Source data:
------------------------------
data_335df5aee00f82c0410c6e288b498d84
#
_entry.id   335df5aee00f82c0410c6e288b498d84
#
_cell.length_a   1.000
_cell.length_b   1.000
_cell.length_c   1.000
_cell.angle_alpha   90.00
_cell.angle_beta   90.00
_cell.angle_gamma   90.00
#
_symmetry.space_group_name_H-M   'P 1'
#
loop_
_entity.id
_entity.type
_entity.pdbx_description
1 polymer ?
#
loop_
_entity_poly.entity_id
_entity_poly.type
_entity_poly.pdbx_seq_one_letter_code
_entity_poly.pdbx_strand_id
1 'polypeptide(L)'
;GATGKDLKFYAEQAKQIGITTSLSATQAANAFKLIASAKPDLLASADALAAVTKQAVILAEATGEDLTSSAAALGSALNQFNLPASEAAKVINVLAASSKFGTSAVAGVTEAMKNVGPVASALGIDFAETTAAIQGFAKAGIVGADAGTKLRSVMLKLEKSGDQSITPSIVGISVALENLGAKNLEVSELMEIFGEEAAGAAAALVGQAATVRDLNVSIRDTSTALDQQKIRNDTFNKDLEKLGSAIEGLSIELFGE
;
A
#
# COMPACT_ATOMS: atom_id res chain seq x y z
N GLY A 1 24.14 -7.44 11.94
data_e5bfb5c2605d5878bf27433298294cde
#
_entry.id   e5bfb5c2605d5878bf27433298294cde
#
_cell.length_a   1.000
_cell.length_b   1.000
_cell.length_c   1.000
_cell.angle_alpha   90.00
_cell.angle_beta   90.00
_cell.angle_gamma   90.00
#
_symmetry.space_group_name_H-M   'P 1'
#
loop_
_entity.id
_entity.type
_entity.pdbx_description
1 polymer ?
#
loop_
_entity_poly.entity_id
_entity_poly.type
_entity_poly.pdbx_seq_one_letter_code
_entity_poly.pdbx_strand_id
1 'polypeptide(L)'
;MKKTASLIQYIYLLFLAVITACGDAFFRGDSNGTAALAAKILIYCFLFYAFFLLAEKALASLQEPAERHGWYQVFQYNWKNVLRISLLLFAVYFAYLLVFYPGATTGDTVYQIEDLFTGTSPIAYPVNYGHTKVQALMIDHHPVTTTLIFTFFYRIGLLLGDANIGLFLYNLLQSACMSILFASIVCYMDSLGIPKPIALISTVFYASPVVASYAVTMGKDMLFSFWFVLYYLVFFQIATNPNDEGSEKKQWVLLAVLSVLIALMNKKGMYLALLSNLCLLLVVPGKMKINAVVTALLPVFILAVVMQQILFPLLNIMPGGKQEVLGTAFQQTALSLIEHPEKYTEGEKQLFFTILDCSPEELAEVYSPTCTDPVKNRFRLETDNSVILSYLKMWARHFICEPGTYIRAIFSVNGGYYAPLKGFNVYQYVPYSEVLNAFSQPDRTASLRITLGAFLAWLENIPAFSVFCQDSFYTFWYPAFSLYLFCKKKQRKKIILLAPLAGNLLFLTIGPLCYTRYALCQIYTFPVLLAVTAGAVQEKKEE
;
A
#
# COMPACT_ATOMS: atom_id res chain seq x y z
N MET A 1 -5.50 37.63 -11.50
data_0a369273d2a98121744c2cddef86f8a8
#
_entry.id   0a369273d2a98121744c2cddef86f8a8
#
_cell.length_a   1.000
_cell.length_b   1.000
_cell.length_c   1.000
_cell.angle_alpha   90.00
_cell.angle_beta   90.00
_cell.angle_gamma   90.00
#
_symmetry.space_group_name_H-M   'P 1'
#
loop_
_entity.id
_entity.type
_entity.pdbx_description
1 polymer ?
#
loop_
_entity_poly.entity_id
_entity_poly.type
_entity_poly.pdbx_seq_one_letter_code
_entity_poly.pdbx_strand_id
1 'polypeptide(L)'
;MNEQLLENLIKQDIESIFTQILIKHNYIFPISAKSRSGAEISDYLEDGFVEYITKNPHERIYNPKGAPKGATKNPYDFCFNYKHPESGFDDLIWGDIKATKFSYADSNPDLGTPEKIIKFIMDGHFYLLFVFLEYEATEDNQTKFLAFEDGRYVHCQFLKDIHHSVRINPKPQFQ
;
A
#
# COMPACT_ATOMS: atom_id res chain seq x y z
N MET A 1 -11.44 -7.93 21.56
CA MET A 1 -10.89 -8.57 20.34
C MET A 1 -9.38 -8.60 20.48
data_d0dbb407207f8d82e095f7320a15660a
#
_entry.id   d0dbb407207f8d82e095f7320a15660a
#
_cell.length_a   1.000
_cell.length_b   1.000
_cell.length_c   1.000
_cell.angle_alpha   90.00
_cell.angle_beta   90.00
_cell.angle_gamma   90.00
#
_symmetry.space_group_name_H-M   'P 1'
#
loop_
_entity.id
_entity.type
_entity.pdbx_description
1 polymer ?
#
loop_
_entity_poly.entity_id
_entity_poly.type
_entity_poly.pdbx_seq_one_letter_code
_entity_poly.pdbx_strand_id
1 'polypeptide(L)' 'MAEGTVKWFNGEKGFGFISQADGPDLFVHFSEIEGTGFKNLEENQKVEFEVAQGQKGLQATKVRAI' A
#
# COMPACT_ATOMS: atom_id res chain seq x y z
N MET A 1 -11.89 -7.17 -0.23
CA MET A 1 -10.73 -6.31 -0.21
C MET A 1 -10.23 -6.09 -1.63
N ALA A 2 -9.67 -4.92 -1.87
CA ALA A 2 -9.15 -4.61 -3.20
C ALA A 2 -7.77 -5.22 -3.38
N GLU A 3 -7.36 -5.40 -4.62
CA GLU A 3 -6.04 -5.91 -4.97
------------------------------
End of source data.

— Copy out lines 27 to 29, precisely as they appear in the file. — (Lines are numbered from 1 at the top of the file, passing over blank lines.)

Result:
;
A
#